[Show abstract][Hide abstract] ABSTRACT: The regulation of growth and apoptosis in K562 cells by human bone marrow mesenchymal stem cells (MSCs) from leukemia patients was investigated.
K562 cells were cocultured with leukemic MSCs under serum deprivation. Cell Counting Kit-8 (CCK-8), PI staining, Annexin V/PI binding and FACS assays were used to investigate cell proliferation, cell cycle status, and apoptosis of K562 cells cultures in the presence or absence of 10% serum. Western blotting was used to determine the levels of Akt, phosphorylated Akt (p-Akt), the BCL-2 family member Bad, and phosphorylated Bad (p-Bad) proteins in K562 cells after coculturing with MSCs. The effects of LY294002 (a specific inhibitor of PI3K) on protein expression were also determined.
K562 cell proliferation was inhibited by coculture with MSCs and the dominant cell cycle was the G0-G1 phase. The proportion of apoptotic K562 cells was decreased and the levels of p-Akt and p-Bad were upregulated after exposing K562 cells to MSCs. However, when LY294002 was used, p-Akt and p-Bad proteins inK562 cells showed a significant reduction, while no distinct variation was seen in the nonphosphorylated Akt and Bad protein levels.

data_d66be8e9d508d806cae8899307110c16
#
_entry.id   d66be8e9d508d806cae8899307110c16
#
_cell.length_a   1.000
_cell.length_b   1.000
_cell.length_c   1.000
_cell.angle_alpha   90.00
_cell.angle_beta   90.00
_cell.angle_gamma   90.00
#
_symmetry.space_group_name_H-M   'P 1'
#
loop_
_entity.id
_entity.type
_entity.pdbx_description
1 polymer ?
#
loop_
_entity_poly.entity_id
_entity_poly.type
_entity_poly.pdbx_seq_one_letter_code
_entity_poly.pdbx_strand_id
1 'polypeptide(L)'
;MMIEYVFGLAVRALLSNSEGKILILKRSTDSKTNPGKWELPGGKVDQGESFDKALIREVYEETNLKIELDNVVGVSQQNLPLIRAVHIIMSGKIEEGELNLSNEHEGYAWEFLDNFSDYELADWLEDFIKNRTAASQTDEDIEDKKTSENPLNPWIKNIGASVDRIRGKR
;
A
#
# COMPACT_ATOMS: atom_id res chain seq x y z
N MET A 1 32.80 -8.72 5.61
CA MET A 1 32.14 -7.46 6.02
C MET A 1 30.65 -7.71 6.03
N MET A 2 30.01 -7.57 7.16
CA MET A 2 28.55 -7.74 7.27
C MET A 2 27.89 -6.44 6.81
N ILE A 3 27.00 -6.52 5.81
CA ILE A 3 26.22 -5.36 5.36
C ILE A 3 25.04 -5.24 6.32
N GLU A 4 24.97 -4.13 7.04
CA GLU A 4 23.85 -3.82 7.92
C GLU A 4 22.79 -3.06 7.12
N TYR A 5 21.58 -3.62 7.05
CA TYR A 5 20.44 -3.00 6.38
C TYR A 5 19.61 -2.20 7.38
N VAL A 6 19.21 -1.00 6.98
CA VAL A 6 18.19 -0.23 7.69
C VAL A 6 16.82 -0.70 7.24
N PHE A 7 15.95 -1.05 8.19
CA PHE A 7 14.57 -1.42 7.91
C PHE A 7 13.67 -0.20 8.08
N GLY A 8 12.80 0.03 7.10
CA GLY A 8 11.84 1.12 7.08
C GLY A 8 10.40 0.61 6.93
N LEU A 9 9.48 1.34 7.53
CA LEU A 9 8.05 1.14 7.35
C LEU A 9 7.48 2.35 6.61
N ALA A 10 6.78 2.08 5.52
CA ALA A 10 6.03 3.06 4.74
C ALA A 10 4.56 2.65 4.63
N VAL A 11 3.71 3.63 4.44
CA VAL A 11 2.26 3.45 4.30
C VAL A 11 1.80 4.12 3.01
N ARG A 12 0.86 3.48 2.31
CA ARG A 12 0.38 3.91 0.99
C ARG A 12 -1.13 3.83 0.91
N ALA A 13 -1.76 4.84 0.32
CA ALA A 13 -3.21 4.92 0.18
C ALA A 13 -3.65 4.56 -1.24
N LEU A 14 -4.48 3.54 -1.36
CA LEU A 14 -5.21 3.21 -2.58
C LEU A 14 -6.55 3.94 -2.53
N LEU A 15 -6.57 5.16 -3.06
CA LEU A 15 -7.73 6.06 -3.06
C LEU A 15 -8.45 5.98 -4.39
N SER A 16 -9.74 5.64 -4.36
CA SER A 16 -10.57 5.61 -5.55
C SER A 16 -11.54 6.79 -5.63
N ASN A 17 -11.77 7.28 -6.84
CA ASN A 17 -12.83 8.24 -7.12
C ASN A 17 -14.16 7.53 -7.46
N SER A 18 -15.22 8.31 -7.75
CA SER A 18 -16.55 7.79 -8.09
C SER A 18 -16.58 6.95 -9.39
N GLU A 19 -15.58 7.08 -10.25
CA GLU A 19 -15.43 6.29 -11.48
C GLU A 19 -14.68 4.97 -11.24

Leukemic MSCs can inhibit K562 cell expansion and modulate the cell cycle to a state of relative quiescence. This allows the K562 cells to endure adverse conditions such as serum starvation. The PI3K-Akt-Bad signaling pathway may be involved in this antiapoptotic process via phosphorylation of the Akt and Bad proteins. Blocking MSC-induced transduction of the PI3K-Akt-Bad pathway may be a potential strategy for a targeted therapy to combat leukemia.
Preview · Article · Nov 2009 · Journal of Experimental & Clinical Cancer Research